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How Hollywood Hairstylists Figure Out Book-to-TV Hair

How Hollywood Hairstylists Adapt Beauty Looks From Book to TV

CRAZY RICH ASIANS, from left: Jing Lusi, Constance Lau, Constance Wu, Carmen Soo, 2018. / Warner Bros. Pictures /Courtesy Everett Collection

The phrase, "The book was better," has become a common cliché when discussing films and TV based off of novels. But one thing that is probably always done best on the big screen? Hair, as studios enlist stylists and makeup artists to bring characters to life through their appearance. We enlisted hairstylists, who both worked on this Summer's blockbuster film and TV series, respectively, to get a peek into that process.

Do the Research

According to Heike Merker, lead hair and makeup artist for Crazy Rich Asians, based off of the book of the same name by Kevin Kwan, it's obviously imperative to read both a film's script and its inspiration. "There was more information in the book than in the script," Merker explained. "To feel the character more, I had to get their backstory from the book."

Patti DeHaney was Amy Adams's personal hairstylist on the set of HBO's Sharp Objects, and she turned to Gillian Flynn's thriller to understand the relationship Camille, Adams's character, has to her hair. "Camille was a beauty of her small town when she was a teenager," DeHaney said. "In the novel, you get to understand the effects that feeling unloved and being the outcast of the family has on her."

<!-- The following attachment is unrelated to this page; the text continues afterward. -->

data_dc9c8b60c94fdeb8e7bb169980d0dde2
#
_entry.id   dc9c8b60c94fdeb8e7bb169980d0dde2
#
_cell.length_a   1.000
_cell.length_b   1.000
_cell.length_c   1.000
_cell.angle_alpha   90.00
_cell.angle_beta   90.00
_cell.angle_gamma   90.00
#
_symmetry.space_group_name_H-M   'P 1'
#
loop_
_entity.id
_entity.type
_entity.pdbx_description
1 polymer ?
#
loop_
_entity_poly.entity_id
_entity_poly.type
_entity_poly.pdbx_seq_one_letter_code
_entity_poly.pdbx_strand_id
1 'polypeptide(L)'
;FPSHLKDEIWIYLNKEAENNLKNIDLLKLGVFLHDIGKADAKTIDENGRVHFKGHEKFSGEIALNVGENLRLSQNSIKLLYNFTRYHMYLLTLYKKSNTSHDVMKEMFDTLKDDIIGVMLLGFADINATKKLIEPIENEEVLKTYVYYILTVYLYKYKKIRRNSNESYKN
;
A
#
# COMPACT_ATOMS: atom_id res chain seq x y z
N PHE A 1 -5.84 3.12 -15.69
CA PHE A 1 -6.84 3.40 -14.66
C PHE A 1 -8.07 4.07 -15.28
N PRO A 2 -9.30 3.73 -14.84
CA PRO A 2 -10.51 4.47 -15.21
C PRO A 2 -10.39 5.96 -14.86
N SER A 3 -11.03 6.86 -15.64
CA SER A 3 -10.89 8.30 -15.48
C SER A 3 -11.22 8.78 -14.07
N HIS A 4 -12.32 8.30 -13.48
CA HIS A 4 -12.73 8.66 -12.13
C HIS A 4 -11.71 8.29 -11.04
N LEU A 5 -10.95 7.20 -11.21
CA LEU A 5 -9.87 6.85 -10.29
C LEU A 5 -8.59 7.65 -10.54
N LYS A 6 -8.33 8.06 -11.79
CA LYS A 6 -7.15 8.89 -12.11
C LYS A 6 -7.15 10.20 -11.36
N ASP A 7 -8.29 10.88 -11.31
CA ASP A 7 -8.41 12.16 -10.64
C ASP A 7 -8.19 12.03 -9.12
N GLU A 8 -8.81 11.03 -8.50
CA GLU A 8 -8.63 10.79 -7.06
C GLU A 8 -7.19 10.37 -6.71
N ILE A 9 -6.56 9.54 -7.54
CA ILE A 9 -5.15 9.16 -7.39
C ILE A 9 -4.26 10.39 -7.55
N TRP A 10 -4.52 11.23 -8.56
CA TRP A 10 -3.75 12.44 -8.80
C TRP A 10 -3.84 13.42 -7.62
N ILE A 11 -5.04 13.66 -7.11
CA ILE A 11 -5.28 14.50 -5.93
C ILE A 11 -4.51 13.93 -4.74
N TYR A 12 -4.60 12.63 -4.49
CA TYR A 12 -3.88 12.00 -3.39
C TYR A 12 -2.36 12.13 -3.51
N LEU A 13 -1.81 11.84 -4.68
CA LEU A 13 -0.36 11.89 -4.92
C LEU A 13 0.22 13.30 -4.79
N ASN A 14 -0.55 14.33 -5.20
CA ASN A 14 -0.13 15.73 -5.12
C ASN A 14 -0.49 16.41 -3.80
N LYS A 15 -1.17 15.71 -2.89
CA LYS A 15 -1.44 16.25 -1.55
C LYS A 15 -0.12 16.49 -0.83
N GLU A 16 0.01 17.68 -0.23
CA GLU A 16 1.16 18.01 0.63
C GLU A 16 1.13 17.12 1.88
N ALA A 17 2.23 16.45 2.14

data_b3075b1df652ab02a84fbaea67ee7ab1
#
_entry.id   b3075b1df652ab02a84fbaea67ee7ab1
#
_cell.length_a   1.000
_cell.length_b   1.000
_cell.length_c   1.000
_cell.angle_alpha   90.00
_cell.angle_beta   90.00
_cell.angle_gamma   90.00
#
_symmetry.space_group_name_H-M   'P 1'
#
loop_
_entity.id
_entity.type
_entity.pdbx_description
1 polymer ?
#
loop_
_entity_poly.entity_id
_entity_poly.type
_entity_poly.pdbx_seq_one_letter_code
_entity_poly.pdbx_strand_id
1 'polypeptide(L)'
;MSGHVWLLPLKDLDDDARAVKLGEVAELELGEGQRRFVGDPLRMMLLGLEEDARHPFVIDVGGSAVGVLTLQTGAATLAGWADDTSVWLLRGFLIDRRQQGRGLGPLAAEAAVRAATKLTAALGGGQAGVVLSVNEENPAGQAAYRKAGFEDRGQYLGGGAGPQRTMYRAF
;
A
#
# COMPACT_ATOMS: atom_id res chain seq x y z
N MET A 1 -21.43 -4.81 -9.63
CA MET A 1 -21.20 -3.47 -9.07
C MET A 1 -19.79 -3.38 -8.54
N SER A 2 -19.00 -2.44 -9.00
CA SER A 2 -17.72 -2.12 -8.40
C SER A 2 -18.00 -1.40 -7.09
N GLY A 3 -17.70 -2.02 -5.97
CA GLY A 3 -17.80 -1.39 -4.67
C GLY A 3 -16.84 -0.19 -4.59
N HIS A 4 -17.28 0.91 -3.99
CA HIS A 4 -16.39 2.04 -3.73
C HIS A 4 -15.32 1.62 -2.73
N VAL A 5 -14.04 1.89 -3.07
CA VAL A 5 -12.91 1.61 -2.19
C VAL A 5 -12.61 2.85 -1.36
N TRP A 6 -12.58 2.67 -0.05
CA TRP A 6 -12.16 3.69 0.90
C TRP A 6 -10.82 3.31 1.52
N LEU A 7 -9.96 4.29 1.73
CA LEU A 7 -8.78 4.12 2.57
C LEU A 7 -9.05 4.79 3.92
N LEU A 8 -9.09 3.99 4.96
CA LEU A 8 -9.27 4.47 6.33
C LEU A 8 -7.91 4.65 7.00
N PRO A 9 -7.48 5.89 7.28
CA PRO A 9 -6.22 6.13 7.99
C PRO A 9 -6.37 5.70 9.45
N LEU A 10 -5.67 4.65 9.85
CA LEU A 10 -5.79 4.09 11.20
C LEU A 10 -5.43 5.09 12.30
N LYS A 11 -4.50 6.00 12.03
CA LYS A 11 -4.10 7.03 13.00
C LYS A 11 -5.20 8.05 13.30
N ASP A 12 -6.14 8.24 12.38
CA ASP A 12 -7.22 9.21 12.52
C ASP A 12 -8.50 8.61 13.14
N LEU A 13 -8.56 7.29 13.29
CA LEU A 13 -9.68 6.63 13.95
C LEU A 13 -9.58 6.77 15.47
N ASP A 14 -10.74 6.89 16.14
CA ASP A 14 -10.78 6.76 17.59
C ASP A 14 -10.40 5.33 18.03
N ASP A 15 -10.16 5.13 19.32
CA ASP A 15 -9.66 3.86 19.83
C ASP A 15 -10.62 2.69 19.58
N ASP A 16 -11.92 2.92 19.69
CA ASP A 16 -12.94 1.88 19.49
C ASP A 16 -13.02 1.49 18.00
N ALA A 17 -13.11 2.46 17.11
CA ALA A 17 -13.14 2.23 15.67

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Make Bold Choices

Both hairstylists said that part of their job is to manifest a character's personality through how they look. In Crazy Rich Asians Fiona Xie plays Kitty Pong, a social climbing actress, and she sports a teased-to-the-heavens ponytail to boot. "In the book, Kitty is described as a bit crazy and overdone," Merker said. "That's her character, so we tried to make her really look like it in the film. It's not like there was always a description of what everyone's hair looked like in the book, so we drew on their personalities to inspire the looks."

Amy Adams has become synonymous with her red hair, and the crew of Sharp Objects wanted to work with her natural color. "There was never any talk of changing [Adams] hair color for Camille," DeHaney said. Since the show deals with somber topics such as murder and self-harm, DeHaney admitted they didn't want Adams' hair to be too "pretty." Because of this, they didn't heat style or straighten Adams' hair. "We took advantage of that airy, textured look," she said.

CRAZY RICH ASIANS, from left: Fiona Xie, Remy Hii, 2018. / Warner Bros. Pictures /Courtesy Everett Collection

Judge a Hairstyle by the Cover

According to Merker, no hairspiration is too obvious. "We looked at the cover of the book, and thought it would be a good hairstyle for Astrid," she said, referencing the Jackie O-like character played by Gemma Chan. "With the dress and everything, [the bun] was perfect for her."

Image Source: Everett Collection
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